After days of foiled attempts at holding the traditional first pro halfpipe event of the year, the last chance came and went on Saturday, Nov. 29th at Laax, Switzerland. The lack of early season snow in the Swiss Alps had forced the organizers to stage the World Cup halfpipe event at over 10,000 feet, high on the Vorab Glacier rather than at the original halfpipe site 2,000 feet below at the Crap Sogn Gion tram. The weather failed to cooperate, holding the Vorab Glacier hostage most of the week with high winds, blowing snow, and the thickest of the thick Alpen fog soup.
The first day that the competition pipe was officially open offered a challenging mix of zero visibility and blowing snow but the ampers were amping out anyway. Hannah Teter (USA), Steve Fisher (USA) and 16 year old US Open runner-up Kazuhiro Kakubo (JPN) were charging through the steady cross-winds linking up their runs like it was a bluebird day.
The forecast was for the bad weather to turn worse, and it was correct. Rather than continuing with the planned schedule, the organizers attempted to hold the contest each morning, and it was cancelled each morning. Friday was socked in again at Laax, but loads of riders were seen a few ridgelines over riding the well-shaped pipe at Davos. The event organizers also sponsored a few hours of go-kart racing at the indoor track down the road from Laax. After recovering from the 4 hours of indoor carbon monoxide poisoning (or just continuing the buzz), the riders threw down at the ultra high-tech Riders’ Palace hotel and club until the wee hours of the morning.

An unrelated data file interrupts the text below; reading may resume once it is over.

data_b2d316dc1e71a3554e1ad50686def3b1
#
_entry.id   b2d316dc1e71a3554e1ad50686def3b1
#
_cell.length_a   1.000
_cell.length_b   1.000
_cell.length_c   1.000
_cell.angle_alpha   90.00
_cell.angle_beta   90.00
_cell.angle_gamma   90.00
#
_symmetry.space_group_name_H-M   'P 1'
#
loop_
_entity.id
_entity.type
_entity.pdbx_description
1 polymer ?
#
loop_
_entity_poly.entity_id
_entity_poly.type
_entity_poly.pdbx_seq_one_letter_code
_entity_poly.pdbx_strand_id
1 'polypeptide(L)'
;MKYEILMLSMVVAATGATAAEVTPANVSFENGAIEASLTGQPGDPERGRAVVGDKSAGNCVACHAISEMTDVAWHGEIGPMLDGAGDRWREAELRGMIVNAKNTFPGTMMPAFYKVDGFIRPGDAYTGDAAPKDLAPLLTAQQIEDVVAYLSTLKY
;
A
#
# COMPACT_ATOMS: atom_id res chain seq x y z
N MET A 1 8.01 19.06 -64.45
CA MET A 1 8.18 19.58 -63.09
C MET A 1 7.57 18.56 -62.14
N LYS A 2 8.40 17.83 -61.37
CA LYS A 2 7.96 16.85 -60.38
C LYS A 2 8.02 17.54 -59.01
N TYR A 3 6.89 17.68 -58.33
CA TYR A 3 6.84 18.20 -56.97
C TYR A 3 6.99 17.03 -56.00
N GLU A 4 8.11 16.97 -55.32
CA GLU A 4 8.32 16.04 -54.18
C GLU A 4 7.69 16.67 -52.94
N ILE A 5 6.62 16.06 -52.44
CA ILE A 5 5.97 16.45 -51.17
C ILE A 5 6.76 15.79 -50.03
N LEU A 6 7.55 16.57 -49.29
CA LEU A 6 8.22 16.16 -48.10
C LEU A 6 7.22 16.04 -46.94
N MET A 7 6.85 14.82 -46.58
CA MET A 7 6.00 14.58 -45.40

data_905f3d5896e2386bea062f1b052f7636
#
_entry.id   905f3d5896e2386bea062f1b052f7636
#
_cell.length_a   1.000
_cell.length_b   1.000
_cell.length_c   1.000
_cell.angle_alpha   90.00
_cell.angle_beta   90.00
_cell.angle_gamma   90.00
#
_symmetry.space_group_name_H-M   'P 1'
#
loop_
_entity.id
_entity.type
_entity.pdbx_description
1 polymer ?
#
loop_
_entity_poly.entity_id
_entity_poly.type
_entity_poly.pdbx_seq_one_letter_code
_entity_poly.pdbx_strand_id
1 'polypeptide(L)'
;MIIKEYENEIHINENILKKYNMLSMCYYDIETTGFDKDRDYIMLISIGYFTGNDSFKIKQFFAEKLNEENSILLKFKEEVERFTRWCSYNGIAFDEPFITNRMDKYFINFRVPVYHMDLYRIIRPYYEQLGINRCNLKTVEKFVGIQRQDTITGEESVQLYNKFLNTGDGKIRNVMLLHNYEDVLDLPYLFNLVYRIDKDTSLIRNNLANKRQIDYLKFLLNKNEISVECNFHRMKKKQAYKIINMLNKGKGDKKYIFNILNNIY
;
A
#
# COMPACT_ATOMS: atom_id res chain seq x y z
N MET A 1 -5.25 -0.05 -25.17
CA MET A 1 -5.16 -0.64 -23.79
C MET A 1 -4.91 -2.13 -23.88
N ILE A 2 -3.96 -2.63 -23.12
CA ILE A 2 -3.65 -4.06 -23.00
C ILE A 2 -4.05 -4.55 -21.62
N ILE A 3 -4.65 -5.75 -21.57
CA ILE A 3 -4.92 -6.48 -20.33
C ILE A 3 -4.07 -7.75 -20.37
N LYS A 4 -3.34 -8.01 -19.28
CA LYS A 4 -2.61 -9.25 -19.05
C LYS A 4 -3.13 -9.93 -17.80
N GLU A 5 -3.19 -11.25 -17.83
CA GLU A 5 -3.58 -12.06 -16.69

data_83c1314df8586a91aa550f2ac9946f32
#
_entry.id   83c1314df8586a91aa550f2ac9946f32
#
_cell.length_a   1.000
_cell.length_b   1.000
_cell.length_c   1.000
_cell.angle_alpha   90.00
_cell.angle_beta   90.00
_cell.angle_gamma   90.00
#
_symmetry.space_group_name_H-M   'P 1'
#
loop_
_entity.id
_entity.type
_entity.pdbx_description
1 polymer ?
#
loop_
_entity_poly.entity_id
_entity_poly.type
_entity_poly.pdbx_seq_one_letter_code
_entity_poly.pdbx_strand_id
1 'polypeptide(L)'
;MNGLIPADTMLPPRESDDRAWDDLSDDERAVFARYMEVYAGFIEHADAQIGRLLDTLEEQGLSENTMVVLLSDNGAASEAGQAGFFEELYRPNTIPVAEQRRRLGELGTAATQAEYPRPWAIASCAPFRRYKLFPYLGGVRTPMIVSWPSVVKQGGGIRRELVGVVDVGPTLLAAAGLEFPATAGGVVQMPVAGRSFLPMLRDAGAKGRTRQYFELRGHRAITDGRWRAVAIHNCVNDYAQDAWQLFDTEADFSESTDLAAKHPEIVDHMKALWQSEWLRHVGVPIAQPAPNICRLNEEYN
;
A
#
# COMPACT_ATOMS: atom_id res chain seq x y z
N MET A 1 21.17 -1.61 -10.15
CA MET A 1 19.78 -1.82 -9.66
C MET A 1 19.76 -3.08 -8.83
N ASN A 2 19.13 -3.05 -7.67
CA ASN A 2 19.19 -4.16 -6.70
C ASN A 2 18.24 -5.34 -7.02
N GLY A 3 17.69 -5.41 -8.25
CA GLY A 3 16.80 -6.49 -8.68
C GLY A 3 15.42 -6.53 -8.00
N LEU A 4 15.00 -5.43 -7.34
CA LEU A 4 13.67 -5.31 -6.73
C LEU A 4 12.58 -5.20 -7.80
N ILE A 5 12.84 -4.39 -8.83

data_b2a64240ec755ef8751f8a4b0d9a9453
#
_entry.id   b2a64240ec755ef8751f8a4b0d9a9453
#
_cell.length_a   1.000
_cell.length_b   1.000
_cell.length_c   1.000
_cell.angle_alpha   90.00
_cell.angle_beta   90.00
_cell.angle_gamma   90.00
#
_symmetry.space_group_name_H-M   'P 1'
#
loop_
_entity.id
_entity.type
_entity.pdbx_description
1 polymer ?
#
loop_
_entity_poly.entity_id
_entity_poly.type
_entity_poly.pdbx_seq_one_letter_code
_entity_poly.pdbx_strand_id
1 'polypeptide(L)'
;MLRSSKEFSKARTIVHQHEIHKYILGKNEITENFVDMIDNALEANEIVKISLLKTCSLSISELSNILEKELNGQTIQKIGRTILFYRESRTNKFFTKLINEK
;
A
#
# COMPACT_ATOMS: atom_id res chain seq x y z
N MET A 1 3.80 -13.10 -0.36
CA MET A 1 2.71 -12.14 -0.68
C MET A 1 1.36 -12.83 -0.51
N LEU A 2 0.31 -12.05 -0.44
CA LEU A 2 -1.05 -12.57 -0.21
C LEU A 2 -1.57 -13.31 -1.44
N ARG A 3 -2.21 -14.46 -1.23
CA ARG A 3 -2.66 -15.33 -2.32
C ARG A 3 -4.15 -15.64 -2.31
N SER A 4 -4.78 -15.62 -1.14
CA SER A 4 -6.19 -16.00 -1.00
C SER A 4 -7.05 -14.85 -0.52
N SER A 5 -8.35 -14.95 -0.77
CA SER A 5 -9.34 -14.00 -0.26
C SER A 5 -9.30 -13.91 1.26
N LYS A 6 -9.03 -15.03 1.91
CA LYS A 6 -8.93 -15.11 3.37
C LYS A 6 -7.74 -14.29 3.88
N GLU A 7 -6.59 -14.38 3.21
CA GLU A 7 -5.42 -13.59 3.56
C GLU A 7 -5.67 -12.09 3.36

The weather was forecasted to clear out on Saturday, and it did, but not until high noon and the official contest was cancelled. A number of the teams packed their bags and high-tailed it out of there, but as it would turn out, the afternoon was sunny and the pipe was perfect. What would have been the finals on Saturday erupted into a full-blown session with Antti Autti and the Finns spinning ten foot tens … 1080s that is; switch, regular, nose, tail. All with that unmistakable, nonchalant (“yes, I’m hucking my carcass 10 feet out of an 18 foot icy halfpipe, but I will show no fear or effort”) style. Look for more to come from the Finns and the rest of the rippers as the tour moves on.